• 5. Are you going to use the book with a more difficult class? You priorities here would be attractively presented materials which are simple and clear. Already restless children will not wait long to be persuaded that the exercise is worthwhile, and if they cannot immediately become involved in an activity, to get into it, they are likely to become more restless and difficult to manage.

  • 6.Are there many children in the class who are weak at reading and writing? If so, you must choose a book that does not rely too heavily on words or explanations of

    them to show what is to be done.

Penny ur 1

  • Criteria for selecting materials for young learners of English.

  • 1.General Approach. Do authors see language as means of self expression and communication rather than as primarily a collection of forms? Do they show awareness of teacher and children as individuals in interaction? Do authors convey positive educational values.

  • 2. Externals. Do the books in general look neat, colourful, attractive? How do they feel to handle? Are the illustrations pleasing?

  • 3.Syllabus. Are language items selected on criteria of frequency, usefulness, simplicity? Are language items systematically reviewed?

Penny ur 2

  • 4. Subject Matter. Do the texts carry real, interesting content? Or are they only vehicles for the language points? If there is real content, is it likely to suit children? Does it have acceptable educational potential?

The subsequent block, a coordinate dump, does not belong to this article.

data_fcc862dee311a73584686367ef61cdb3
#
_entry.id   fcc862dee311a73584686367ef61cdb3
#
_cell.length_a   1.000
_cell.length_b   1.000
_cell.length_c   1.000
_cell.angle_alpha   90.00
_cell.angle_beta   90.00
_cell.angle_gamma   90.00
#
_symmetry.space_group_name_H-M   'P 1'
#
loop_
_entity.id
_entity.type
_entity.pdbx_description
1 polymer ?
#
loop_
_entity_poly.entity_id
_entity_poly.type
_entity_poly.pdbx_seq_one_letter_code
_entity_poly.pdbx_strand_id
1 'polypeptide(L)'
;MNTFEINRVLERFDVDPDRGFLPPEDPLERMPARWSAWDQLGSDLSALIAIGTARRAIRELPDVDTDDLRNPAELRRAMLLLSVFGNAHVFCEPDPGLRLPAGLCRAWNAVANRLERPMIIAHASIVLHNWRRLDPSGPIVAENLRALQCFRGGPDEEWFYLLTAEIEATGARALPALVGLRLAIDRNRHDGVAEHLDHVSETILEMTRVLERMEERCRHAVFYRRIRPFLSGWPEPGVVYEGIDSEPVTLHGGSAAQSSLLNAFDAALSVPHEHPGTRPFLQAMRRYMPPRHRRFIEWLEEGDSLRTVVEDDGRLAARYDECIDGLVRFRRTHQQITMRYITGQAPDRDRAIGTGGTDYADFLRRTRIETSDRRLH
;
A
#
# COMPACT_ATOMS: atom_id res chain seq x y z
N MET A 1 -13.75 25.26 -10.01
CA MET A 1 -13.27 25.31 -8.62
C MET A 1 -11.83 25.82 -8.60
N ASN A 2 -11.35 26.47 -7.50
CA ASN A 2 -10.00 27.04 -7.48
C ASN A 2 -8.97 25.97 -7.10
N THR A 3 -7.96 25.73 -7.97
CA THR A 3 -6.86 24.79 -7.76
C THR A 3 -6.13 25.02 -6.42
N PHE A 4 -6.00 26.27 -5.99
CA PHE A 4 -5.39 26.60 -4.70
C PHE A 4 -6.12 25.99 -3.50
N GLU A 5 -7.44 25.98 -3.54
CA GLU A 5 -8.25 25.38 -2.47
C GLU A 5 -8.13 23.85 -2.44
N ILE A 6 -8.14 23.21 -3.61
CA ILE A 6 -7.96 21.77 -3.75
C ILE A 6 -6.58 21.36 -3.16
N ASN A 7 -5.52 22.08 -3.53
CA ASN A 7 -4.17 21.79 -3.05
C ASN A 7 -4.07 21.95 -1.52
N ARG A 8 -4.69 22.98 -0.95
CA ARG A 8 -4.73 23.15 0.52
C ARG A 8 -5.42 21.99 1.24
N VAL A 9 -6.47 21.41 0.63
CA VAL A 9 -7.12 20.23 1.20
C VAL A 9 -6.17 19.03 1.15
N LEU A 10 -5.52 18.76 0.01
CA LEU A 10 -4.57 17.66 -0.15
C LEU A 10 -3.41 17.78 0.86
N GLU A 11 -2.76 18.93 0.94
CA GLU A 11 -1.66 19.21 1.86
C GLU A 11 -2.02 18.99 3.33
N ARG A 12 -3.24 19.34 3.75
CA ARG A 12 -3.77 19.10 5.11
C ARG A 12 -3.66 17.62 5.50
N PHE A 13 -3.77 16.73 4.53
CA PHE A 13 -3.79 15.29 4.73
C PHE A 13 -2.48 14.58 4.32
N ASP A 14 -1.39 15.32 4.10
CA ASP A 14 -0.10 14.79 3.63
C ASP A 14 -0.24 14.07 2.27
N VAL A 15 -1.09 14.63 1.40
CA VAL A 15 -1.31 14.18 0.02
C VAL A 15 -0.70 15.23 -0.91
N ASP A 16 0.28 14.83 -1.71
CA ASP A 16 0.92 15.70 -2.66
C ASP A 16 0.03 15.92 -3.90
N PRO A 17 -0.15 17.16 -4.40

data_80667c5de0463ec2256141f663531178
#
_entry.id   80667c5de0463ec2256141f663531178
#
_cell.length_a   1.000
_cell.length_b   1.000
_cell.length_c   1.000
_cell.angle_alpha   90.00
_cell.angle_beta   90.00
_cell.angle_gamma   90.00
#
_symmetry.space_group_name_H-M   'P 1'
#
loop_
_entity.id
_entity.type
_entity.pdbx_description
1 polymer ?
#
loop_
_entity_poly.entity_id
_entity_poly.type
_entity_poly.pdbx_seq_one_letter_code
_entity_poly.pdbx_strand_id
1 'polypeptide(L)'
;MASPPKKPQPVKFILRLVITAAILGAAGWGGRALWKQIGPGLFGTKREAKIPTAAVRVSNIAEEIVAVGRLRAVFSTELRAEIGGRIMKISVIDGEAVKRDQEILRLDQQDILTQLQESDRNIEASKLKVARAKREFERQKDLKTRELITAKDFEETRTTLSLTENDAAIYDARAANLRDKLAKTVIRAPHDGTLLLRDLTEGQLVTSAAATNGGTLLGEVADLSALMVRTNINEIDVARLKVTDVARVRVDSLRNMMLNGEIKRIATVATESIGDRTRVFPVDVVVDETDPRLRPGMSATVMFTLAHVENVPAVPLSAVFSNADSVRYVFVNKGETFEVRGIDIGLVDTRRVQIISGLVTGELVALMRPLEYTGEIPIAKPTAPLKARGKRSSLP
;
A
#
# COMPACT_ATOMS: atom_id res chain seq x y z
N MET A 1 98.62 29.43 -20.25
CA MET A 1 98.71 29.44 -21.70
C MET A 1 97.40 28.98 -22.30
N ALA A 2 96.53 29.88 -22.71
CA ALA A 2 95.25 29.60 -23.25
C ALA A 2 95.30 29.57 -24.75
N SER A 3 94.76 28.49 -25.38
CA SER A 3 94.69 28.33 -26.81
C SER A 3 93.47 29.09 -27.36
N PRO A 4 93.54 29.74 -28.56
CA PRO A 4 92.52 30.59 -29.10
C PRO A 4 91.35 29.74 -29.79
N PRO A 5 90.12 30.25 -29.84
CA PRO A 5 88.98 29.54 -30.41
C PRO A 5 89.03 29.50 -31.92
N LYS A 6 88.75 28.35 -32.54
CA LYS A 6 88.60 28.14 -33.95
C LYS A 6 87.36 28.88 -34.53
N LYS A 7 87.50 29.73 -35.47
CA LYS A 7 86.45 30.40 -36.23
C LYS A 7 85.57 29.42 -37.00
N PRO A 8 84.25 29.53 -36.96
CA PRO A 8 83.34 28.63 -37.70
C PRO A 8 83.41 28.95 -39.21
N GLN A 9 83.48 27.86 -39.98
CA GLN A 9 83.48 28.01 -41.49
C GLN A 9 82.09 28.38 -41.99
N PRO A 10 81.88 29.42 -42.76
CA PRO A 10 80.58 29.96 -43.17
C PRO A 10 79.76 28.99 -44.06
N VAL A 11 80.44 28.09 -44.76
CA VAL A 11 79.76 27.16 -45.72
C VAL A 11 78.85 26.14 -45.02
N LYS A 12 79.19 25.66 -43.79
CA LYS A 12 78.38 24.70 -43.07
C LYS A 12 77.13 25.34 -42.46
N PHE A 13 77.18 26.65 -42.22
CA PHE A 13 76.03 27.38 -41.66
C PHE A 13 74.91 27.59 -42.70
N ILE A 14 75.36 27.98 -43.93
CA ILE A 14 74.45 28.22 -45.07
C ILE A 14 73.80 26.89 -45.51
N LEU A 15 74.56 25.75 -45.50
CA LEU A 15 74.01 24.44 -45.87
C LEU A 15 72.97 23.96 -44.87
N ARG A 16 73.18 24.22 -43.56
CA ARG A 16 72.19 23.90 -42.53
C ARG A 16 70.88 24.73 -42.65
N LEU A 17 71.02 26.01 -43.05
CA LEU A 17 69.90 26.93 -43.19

• 5. Methodology. Do the exercises provide for plenty of repetition through success oriented practice? Does the practice consist of interesting meaning based activities? Is there room for learner initiated utterances and for expression of personal opinions, tastes an d thoughts/Are there plenty of stimulating general fluency exercises giving practice in the four skills for purposeful communication?

  • 6.Organisation. Is the layout easy to grasp for both teacher and students? Is the course flexible?

Talking like texts

  • I always get a up at 7 o’clock. I have breakfast in the kitchen with my family..I always watch TV and play with my toys, at half past nine I say ‘good night’ to my mother and father……

  • The language of the texts, i.e. describing one’s day, hobbies, tends to be stiff and dull, unreal, such texts typically precede role play and pair work practice.


  • What’s your favourite season?

  • My favourite season is winter.

  • Why?

  • I Like cold snowy weather

  • What do you do in the winter?

  • I go sledding and ice skating.

  • Not like children’s real language use, stiff and lifeless. What happened in the real CR dialogues?>>>>>>>>>>>>>>>>>>>>>>>>>

  • S1.What do you do in the autumn?

  • S2.Autumn. I go bike.

  • T. Bike riding

  • S1 What do you do in the summer?

  • S2.I go swim

  • T. I go swimming

An extract from a popular story
An extract from a popular story…..

  • So then we went to the shoe store to buy some sneakers. Tony chose white ones with blue stripes. Nick chose red ones with white stripes. I chose blue ones with red stripes but then the shoe man said We’re all sold out. They made me buy plain white ones, but they can’t make me wear them.


  • Halliwell, S.1992. Teaching English in the Primary Classroom. Longman.

  • Ur,P. 1985. Courses for Younger Learners. ELT Journal 39/4 pp 282-288.

  • Cameron, L. 2001. Teaching Languages to Young Learners.

  • Rixon, S. 1999. Young Learners of English: Some Research Perspectives. Longman.

  • Moon. J. 2000. Children learning English. Macmillan.